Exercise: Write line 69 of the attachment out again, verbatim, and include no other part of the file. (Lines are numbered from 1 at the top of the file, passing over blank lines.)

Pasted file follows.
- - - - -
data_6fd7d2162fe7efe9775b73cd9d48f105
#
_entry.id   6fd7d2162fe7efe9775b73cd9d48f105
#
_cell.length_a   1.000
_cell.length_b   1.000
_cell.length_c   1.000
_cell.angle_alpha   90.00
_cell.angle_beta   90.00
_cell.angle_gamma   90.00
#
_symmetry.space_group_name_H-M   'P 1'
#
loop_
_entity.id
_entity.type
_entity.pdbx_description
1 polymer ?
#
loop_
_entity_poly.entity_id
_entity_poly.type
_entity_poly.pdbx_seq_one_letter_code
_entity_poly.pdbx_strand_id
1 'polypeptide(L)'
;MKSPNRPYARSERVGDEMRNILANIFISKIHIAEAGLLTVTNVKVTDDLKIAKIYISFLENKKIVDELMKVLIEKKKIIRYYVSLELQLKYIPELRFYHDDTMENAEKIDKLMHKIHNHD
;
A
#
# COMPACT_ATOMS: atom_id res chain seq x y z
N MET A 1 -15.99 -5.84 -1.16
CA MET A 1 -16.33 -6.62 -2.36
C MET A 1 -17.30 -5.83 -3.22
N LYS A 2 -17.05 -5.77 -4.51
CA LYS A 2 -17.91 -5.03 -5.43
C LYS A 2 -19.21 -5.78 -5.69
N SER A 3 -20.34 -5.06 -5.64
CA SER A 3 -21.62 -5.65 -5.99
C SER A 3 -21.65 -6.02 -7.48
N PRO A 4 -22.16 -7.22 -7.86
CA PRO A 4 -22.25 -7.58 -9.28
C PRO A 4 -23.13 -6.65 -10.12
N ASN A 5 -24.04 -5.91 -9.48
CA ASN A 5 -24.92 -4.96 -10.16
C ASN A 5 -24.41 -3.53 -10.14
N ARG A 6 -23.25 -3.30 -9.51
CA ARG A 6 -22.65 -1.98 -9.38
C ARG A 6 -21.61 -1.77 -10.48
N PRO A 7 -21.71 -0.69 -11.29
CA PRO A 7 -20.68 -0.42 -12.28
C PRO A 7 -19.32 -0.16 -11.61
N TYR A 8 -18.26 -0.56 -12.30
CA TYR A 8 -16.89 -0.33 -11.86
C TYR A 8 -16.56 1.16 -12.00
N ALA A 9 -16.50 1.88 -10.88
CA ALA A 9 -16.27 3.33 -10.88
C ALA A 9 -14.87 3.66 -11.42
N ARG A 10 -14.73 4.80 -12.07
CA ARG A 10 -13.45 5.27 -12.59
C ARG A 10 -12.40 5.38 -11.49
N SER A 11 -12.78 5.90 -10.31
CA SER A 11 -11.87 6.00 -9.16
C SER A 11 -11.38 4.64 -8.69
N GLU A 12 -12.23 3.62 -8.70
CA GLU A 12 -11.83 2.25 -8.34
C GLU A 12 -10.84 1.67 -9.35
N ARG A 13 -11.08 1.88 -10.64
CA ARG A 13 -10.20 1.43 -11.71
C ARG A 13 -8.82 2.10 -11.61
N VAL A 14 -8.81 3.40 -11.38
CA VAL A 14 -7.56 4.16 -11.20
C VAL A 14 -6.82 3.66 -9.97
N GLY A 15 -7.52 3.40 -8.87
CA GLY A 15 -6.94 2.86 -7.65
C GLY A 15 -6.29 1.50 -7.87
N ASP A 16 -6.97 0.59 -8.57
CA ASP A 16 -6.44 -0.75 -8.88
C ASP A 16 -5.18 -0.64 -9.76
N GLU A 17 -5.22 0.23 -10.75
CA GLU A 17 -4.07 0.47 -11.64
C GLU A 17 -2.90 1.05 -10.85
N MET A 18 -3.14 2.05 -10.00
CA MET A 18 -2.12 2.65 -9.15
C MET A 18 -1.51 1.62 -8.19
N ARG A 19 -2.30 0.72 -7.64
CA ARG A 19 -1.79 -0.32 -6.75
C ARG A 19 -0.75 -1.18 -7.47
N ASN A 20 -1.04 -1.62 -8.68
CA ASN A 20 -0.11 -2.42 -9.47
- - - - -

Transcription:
C ARG A 13 -8.82 2.10 -11.61